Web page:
What's next for digital government?
- By Adam Mazmanian
- May 14, 2013
ATF CIO Rick Holgate predicts a year of going deep rather than broad for digital government. (File photo)
As the Obama administration's Digital Government Strategy enters its second year, the focus will likely be on institutionalizing open data and other initiatives rather than on a set of all-new deliverables. One potential change in the works is requiring agencies to report on how their investments advance the government's open-data policies on the Exhibit 300 documents that catalog IT investments, said Rick Holgate, CIO at the Bureau of Alcohol, Tobacco, Firearms and Explosives.
"The traditional digital 300s will start to include some considerations around what an investment is doing relative to open data and ask, 'Have you architected this investment to incorporate open data and APIs?'" Holgate said May 14 at the FOSE conference and expo sponsored by FCW parent company 1105 Media. Already the departments of Homeland Security and Justice, of which ATF is a component, are starting to ask questions about open data internally as they plan IT investments, Holgate said.
Some of the work done in the past year has helped accelerate governmentwide adoption of digital government practices. For example, the requirement that agencies have common pages for developers helped create a "community of people who were interested in development and de facto standards for info going on those pages," said Gwynne Kostin, director of the Digital Services Innovation Center at the General Services Administration.
Holgate attributed some of the hiccups and missed deadlines in implementing new policies to "being overly optimistic in terms of what it takes to get out a governmentwide policy in certain areas."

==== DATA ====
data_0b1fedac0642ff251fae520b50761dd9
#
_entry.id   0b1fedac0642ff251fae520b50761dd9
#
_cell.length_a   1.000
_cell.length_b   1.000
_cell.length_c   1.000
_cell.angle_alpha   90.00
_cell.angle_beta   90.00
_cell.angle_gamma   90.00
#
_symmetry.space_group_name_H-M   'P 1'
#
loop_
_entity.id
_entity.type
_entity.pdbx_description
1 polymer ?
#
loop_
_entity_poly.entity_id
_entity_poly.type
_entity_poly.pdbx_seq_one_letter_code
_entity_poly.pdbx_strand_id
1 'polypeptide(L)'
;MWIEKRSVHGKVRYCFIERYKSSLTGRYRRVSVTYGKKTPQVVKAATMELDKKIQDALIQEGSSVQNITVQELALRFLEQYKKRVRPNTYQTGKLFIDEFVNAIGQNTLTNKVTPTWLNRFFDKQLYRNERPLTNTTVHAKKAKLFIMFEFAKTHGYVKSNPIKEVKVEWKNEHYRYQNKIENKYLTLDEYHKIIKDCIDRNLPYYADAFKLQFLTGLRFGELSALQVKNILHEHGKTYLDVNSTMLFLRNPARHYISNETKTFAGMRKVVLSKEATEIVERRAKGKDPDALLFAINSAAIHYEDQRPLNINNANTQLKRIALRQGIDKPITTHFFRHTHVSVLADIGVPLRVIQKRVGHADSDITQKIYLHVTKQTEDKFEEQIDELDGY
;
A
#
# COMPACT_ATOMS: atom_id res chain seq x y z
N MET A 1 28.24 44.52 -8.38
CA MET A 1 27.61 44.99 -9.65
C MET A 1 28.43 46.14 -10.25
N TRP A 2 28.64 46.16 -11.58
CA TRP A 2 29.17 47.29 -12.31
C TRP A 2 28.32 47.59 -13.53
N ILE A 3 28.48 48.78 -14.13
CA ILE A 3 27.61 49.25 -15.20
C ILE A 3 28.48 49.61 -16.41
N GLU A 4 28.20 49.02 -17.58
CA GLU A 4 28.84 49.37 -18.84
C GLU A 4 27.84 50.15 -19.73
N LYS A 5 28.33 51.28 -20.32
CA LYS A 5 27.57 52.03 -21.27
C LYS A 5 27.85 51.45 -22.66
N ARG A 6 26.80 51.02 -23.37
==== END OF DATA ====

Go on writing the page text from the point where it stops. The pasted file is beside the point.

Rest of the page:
The planned bring-your-own-device policy was released as a toolkit that offers agencies a menu of sample policies to consider. A policy on open data, due in November, was released just last week but with the added heft of an executive order from President Barack Obama requiring a shift to open-data standards. The six-month deadline "turned out to be pretty aggressive for something that ambitious and sweeping," Holgate said. With the data plan in place, there is an opportunity to dig into how information is presented on government sites. Kostin said her group plans to issue some recommendations on user experience in the next month or so. "Data policy gives us the impetus to talk about open content, the way it can be device-agnostic and screen size-agnostic, and really separating the content from the presentation layers," she said.
The administration has touted the open-data policy as a potential engine for private-sector growth, with commercial developers using government data to create new companies and jobs. However, another important component is streamlining government operations. The Justice Department, for example, doesn't have too many public-facing datasets beyond crime statistics, Holgate said. However, the use of open and machine-readable data presents the criminal justice agencies with opportunities to collaborate and eliminate duplicative effort.
For example, interactions among criminal offenders and law enforcement agencies, the courts, prisons, and parole officials are not centralized, but open data provides a path to connect those data sources. "This has nothing to do with public-facing data," Holgate said. "It's our own ability to be more open with ourselves about how we share information throughout that criminal justice life cycle."
Adam Mazmanian is FCW's senior staff writer, and covers Congress, health IT and governmentwide IT policy. Connect with him on Twitter: @thisismaz.